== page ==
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Training for a First-Time Marathon Reverses Age-Related Aortic Stiffening.

Bhuva, AN; D'Silva, A; Torlasco, C; Jones, S; Nadarajan, N; Van Zalen, J; Chaturvedi, N; Lloyd, G; Sharma, S; Moon, JC; et al. Bhuva, AN; D'Silva, A; Torlasco, C; Jones, S; Nadarajan, N; Van Zalen, J; Chaturvedi, N; Lloyd, G; Sharma, S; Moon, JC; Hughes, AD; Manisty, CH (2020) Training for a First-Time Marathon Reverses Age-Related Aortic Stiffening. J Am Coll Cardiol, 75 (1). pp. 60-71. ISSN 1558-3597 https://doi.org/10.1016/j.jacc.2019.10.045
SGUL Authors: Sharma, Sanjay

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Restricted to Repository staff only until 6 January 2021.
Available under License Creative Commons Attribution Non-commercial No Derivatives.

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Abstract

BACKGROUND: Aging increases aortic stiffness, contributing to cardiovascular risk even in healthy individuals. Aortic stiffness is reduced through supervised training programs, but these are not easily generalizable. OBJECTIVES: The purpose of this study was to determine whether real-world exercise training for a first-time marathon can reverse age-related aortic stiffening. METHODS: Untrained healthy individuals underwent 6 months of training for the London Marathon. Assessment pre-training and 2 weeks post-marathon included central (aortic) blood pressure and aortic stiffness using cardiovascular magnetic resonance distensibility. Biological "aortic age" was calculated from the baseline chronological age-stiffness relationship. Change in stiffness was assessed at the ascending (Ao-A) and descending aorta at the pulmonary artery bifurcation (Ao-P) and diaphragm (Ao-D). Data are mean changes (95% confidence intervals [CIs]). RESULTS: A total of 138 first-time marathon completers (age 21 to 69 years, 49% male) were assessed, with an estimated training schedule of 6 to 13 miles/week. At baseline, a decade of chronological aging correlated with a decrease in Ao-A, Ao-P, and Ao-D distensibility by 2.3, 1.9, and 3.1 × 10-3 mm Hg-1, respectively (p < 0.05 for all). Training decreased systolic and diastolic central (aortic) blood pressure by 4 mm Hg (95% CI: 2.8 to 5.5 mm Hg) and 3 mm Hg (95% CI: 1.6 to 3.5 mm Hg). Descending aortic distensibility increased (Ao-P: 9%; p = 0.009; Ao-D: 16%; p = 0.002), while remaining unchanged in the Ao-A. These translated to a reduction in "aortic age" by 3.9 years (95% CI: 1.1 to 7.6 years) and 4.0 years (95% CI: 1.7 to 8.0 years) (Ao-P and Ao-D, respectively). Benefit was greater in older, male participants with slower running times (p < 0.05 for all). CONCLUSIONS: Training for and completing a marathon even at relatively low exercise intensity reduces central blood pressure and aortic stiffness-equivalent to a ∼4-year reduction in vascular age. Greater rejuvenation was observed in older, slower individuals.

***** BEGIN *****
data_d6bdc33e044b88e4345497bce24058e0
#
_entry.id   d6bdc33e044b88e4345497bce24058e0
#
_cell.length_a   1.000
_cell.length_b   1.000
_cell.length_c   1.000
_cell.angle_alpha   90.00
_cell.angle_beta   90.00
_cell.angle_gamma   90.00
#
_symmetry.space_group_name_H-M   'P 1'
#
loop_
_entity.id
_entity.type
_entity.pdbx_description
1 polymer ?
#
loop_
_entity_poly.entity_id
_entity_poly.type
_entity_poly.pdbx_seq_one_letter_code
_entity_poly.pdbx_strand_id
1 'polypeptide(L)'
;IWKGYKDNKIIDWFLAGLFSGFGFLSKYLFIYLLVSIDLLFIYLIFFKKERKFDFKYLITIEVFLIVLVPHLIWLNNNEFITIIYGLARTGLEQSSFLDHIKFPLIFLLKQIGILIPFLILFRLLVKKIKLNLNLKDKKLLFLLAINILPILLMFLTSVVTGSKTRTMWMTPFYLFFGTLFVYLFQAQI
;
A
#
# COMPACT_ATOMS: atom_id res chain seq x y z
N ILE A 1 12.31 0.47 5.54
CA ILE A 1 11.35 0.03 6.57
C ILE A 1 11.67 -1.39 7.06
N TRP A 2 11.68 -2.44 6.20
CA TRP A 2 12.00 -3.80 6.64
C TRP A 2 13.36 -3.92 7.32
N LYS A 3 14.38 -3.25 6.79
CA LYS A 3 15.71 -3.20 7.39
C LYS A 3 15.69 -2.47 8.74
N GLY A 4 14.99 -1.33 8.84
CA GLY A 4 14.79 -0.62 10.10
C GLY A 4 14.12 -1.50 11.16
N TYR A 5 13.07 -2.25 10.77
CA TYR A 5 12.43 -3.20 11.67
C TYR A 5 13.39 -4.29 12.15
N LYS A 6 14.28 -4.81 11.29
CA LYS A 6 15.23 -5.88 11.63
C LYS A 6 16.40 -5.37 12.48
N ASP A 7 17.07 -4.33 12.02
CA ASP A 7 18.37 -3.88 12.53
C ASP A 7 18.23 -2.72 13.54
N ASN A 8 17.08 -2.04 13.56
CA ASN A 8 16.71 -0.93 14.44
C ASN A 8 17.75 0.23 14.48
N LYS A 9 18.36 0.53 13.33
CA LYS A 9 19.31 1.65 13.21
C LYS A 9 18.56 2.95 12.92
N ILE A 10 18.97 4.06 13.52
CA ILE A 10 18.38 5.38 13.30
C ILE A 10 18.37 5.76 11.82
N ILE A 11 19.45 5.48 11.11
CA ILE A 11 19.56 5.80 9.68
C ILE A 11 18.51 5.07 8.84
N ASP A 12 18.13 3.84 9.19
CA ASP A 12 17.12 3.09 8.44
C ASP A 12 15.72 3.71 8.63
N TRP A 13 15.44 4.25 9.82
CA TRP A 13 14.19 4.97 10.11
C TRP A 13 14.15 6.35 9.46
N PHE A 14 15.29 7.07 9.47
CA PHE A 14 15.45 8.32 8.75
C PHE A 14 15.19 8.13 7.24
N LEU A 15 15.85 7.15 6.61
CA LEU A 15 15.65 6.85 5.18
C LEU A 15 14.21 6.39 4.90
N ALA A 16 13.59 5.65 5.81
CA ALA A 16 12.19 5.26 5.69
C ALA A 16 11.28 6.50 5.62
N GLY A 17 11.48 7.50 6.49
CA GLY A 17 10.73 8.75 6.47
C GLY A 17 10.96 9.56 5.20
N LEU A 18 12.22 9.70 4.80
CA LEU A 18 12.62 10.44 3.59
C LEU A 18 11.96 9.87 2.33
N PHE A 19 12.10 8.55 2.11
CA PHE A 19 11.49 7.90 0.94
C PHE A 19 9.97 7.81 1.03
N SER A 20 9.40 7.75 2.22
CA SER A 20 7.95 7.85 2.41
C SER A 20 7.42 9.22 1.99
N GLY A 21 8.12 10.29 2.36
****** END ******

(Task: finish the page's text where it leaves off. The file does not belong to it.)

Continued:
Item Type: Article
Additional Information: © 2020. This manuscript version is made available under the CC-BY-NC-ND 4.0 license http://creativecommons.org/licenses/by-nc-nd/4.0/
Keywords: aging, aortic stiffness, blood pressure, cardiovascular magnetic resonance, exercise training, marathon, aging, aortic stiffness, blood pressure, cardiovascular magnetic resonance, exercise training, marathon, Cardiovascular System & Hematology, 1102 Cardiorespiratory Medicine and Haematology, 1117 Public Health and Health Services
SGUL Research Institute / Research Centre: Academic Structure > Molecular and Clinical Sciences Research Institute (MCS)
Journal or Publication Title: J Am Coll Cardiol
ISSN: 1558-3597
Language: eng
Dates:
DateEvent
7 January 2020Published
6 January 2020Published Online
22 October 2019Accepted
Publisher License: Creative Commons: Attribution-Noncommercial-No Derivative Works 4.0
Projects:
Project IDFunderFunder ID
FS/15/27/31465British Heart Foundationhttp://dx.doi.org/10.13039/501100000274
FS/16/46/32187British Heart Foundationhttp://dx.doi.org/10.13039/501100000274
PG/13/6/29934British Heart Foundationhttp://dx.doi.org/10.13039/501100000274
MC_UU_12019/1Medical Research Councilhttp://dx.doi.org/10.13039/501100000265
PubMed ID: 31918835
Web of Science ID: WOS:000505804800009
Go to PubMed abstract
URI: http://openaccess.sgul.ac.uk/id/eprint/111569
Publisher's version: https://doi.org/10.1016/j.jacc.2019.10.045

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